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Letter from Philadelphia

Empire of Glass

An unusual industrial history emerges from some of the city’s hippest neighborhoods

By MARGARET SHAKESPEARE

Monday, February 13, 2017

Letter From Philadelphia Excavation

 

Thomas W. Dyott arrived in Philadelphia from England some time around 1803 with little besides a formula for bootblack and a few shillings in his pocket—and ambitious dreams in his head. He probably lacked the credentials for it, but that didn’t stop him from setting up shop as an apothecary—the nineteenth-century equivalent of a pharmacist—at the corner of Race and Second Streets, referring to himself as “Dr. Dyott,” and assuming all the airs that went with the honorific. “He was into hyperbole for sure,” says Ingrid Wuebber, a historian with the Cultural Resources Department of the engineering firm AECOM. “And he had to have been well-spoken because people believed him and sought his advice.” It wasn’t long before Dyott put his stamp on both the pharmaceutical trade and Philadelphia history. Though he is less well remembered today, he stands alongside William Penn, Benjamin Franklin, Betsy Ross, Rocky Balboa, and the 2008 Phillies—the real, apocryphal, fictitious, and heroic characters of the city’s history.

 

Letter From Philadelphia Dyottville PressFrom his shop, Dyott formulated and produced a range of patent medicines, and eventually set up a distribution network across the United States. Wherever his pharmaceuticals were sold, he advertised. “He was an early ad man,” says Wuebber, who has studied what few records there are of Dyott’s life and found newspaper ads for a variety of his products. “He was an innovator and he saw [business] in an integrated way. His distribution and networking played out beyond pharmaceuticals.” Indeed, Dyott soon added glass manufacturing to his portfolio, which eliminated the need to purchase medicine bottles. Beginning around the turn of the nineteenth century, the area of present-day Kensington-Fishtown, today one of Philadelphia’s hippest neighborhoods, became a center for the glass industry. It was there that Dyott established an empire of glass, which he called Dyottville.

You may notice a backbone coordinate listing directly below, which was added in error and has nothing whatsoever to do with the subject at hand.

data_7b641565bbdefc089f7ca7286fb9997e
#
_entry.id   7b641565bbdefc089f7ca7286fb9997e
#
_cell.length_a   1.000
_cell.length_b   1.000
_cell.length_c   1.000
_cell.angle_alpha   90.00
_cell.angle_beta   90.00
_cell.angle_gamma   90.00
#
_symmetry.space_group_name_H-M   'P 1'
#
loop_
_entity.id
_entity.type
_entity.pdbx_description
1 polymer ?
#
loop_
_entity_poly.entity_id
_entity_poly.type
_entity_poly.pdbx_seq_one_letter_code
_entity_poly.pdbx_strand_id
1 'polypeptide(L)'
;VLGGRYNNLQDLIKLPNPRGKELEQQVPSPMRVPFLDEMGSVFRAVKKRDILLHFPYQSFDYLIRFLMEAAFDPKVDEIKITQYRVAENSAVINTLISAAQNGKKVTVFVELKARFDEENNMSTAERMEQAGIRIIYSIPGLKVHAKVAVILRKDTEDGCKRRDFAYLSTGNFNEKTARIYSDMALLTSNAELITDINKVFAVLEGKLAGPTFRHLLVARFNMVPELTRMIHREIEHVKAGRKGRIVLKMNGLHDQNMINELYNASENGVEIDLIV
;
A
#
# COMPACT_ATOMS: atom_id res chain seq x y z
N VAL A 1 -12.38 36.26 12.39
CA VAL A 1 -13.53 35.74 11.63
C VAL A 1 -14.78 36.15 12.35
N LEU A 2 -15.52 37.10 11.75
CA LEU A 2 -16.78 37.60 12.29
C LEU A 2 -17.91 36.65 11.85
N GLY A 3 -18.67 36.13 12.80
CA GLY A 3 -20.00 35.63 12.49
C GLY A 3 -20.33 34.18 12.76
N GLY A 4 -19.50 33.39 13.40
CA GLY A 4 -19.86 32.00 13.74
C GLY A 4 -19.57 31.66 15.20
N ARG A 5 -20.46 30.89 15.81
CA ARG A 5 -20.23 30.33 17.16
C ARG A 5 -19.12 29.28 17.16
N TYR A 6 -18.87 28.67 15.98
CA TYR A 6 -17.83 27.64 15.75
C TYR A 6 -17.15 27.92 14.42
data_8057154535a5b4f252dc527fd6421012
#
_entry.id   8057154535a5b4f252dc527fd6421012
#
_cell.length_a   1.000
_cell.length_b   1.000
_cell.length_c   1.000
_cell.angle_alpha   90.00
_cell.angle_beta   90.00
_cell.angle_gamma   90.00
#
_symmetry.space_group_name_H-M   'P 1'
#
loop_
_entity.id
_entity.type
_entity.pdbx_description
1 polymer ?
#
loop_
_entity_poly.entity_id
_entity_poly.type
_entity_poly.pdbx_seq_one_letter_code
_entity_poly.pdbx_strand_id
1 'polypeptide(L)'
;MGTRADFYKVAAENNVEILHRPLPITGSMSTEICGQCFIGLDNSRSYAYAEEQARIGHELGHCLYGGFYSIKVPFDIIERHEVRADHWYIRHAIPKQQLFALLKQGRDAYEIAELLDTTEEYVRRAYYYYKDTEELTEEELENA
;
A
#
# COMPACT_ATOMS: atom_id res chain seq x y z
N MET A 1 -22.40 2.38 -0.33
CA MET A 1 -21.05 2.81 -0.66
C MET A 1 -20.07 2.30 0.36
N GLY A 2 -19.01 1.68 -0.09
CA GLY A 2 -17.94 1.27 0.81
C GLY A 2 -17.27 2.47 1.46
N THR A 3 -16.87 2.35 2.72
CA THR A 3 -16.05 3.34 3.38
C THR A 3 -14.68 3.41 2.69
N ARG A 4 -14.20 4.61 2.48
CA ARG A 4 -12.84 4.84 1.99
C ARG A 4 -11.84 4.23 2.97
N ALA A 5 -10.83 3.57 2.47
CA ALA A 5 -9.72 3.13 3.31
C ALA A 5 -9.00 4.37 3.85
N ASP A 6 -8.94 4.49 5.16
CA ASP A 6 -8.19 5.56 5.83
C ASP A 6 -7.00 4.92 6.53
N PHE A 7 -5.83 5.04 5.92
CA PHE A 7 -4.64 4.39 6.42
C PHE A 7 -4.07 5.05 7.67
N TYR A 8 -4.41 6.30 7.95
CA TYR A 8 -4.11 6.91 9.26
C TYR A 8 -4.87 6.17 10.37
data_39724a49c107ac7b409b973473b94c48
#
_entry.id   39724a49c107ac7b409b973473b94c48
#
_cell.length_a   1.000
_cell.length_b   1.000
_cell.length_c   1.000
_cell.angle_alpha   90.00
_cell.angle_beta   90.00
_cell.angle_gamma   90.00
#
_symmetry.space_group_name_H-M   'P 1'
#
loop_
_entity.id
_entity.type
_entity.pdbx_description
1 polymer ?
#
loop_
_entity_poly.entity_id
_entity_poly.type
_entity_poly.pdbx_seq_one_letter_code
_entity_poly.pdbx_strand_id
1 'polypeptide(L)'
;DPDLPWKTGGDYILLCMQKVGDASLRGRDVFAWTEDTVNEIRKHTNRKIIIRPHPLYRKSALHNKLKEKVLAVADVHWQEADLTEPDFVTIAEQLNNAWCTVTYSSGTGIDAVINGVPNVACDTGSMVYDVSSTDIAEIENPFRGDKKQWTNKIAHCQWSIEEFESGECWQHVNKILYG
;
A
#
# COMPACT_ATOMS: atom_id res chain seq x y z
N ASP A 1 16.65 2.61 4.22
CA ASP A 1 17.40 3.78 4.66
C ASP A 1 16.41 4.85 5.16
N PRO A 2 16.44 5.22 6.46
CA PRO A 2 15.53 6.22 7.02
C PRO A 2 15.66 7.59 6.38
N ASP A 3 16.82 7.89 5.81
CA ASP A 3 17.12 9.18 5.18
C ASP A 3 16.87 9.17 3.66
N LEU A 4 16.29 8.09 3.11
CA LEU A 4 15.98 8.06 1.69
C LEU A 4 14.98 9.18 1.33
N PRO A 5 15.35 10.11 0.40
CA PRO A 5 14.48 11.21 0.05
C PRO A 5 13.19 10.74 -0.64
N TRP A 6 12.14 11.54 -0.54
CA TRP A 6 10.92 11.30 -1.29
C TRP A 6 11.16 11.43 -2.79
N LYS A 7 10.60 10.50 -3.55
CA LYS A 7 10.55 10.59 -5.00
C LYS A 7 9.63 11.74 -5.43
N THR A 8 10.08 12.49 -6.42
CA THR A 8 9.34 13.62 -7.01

For about a decade, the Pennsylvania Department of Transportation (PennDOT) has been engaged in a massive redevelopment of I-95 along the Delaware River in Philadelphia, including a three-mile stretch directly north of Center City through the neighborhoods of Kensington-Fishtown, Port Richmond, and Northern Liberties. The project came with a multiyear cultural resource effort, led by PennDOT project manager Elaine Elbich and archaeologist Catherine Spohn, along with AECOM archaeologists George Cress and Douglas Mooney. “Digging I-95,” the umbrella name adopted for the excavations, findings, pop-up exhibitions, website, and more, has yielded around a million artifacts that span nearly 6,000 years of human activity, from prehistory through the Industrial Revolution to World War I. In particular, the excavations have uncovered rich nineteenth-century deposits, with an especially massive quantity of early American glass from the Dyottville Glass Works and neighborhoods nearby where many glass factory workers lived.

 

“The focus on Philly has always been on downtown, but what we’ve found [in these neighborhoods] are extraordinary histories,” says Mooney, who has worked on downtown digs such as the President’s House in Independence National Historical Park. “This area is better preserved, even though there has been more than 300 years of development.”

 

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